''Banks Have Been Thieves''
Although banks' total deposits have been grown by 45 trillion yen compared
with immediately before Japan's ''Big Bang,'' their lending has declined by
as much as 95 trillion yen. In ''Banks Have Been Thieves,'' Richard Werner,
chief economist at Profit Research Center and author of last year's bestseller
Princes of the Yen, and Bill Totten, the president of Assist Co. known
for his sharply critical statements, discuss where the difference of 140 trillion
yen has disappeared. Totten believes that the great majority of it has found
its way to the United States. There, window dressing of accounts is a danger,
and if US shares should collapse, there is a fear that Japan will be left holding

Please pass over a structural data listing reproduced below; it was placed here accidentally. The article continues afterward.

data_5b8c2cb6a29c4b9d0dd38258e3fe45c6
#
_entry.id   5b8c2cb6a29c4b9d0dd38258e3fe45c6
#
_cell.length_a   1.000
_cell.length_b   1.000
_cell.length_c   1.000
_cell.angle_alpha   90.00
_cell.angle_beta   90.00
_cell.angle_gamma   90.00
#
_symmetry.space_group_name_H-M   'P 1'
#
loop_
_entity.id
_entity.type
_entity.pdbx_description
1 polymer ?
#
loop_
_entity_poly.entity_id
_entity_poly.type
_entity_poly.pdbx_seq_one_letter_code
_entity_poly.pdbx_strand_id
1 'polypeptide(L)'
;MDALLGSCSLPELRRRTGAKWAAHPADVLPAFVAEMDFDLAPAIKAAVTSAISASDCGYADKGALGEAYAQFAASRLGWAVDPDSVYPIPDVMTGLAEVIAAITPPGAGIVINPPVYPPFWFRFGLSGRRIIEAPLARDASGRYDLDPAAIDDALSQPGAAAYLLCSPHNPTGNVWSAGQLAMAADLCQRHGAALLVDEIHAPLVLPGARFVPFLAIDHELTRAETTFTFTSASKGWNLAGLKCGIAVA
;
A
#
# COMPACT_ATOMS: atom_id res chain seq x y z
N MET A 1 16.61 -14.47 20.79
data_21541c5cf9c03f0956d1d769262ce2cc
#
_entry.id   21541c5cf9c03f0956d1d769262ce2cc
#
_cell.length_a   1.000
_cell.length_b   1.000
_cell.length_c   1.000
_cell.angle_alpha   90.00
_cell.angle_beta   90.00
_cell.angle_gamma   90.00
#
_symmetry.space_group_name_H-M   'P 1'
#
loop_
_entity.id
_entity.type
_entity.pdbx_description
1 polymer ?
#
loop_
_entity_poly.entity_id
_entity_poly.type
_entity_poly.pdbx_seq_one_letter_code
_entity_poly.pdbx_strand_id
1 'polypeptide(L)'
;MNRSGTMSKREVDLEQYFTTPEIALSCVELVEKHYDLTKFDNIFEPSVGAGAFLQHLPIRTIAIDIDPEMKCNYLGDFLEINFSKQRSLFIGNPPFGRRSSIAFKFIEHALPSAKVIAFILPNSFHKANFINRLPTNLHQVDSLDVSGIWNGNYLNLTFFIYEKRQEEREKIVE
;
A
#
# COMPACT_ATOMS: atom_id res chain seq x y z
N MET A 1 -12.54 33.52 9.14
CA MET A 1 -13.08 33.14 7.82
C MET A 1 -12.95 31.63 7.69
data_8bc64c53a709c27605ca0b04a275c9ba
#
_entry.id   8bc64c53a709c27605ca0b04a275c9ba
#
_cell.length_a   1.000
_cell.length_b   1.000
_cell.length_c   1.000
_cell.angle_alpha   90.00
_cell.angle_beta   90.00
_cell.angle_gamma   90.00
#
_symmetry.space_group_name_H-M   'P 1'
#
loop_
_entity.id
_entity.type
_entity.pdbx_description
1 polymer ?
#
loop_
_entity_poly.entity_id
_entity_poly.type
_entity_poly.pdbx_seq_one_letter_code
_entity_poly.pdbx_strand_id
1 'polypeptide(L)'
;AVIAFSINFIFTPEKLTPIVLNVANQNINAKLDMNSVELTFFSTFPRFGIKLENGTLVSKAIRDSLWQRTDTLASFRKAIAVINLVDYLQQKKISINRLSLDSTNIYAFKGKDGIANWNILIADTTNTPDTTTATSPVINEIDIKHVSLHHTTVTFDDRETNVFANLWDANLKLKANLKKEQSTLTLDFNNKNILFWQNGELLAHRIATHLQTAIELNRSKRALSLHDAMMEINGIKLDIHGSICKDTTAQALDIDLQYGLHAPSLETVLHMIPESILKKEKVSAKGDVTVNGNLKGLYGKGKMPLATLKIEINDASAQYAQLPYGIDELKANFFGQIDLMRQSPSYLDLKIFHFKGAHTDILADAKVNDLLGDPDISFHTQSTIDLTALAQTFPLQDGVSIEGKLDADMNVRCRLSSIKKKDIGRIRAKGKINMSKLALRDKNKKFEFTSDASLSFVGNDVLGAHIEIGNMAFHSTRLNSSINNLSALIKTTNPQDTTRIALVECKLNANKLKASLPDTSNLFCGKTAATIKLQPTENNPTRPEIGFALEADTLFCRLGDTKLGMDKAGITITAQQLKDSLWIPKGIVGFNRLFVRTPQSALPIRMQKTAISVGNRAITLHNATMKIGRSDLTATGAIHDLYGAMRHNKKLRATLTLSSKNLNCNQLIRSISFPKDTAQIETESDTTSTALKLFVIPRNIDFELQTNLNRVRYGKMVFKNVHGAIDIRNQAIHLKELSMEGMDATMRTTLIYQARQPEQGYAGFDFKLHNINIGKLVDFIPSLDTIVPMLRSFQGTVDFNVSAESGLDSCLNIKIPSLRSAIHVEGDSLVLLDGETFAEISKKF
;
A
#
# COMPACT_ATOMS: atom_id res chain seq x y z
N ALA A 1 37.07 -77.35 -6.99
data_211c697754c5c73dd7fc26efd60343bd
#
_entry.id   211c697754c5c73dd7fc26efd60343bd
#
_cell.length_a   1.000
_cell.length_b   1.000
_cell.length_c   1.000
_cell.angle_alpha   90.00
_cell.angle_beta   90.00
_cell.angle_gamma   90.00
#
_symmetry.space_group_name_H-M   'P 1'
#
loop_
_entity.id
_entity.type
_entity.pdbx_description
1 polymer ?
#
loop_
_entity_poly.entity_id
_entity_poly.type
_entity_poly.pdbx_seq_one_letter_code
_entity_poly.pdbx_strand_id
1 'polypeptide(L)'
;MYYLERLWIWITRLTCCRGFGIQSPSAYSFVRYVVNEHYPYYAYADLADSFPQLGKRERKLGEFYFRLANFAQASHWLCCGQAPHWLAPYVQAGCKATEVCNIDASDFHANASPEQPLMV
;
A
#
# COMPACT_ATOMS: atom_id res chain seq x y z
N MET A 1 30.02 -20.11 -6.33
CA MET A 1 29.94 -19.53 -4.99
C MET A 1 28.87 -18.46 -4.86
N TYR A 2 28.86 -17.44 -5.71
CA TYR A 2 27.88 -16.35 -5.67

a further 100 trillion yen in bad loans.
Werner's prescription for disposing of banks' bad loans is very clear: The Bank of Japan should buy the loans and sell them again after deflation has been eliminated. He points out that there was a precedent for this just after World War II. Totten suspects that the financial ''Big Bang'' may have been the cause of the banks' current reluctance to lend. Werner holds, however, that instead of issuing bonds the government should borrow money from banks using loan agreements. He guarantees that if these measurers are taken, Japan could have 4% growth in a year's time. This solution is typical of Werner, who views the Bank of Japan's monetary policy as the cause of the recession.
(Summary of ''Ginko wa goto datta,'' Voice, June 2002.)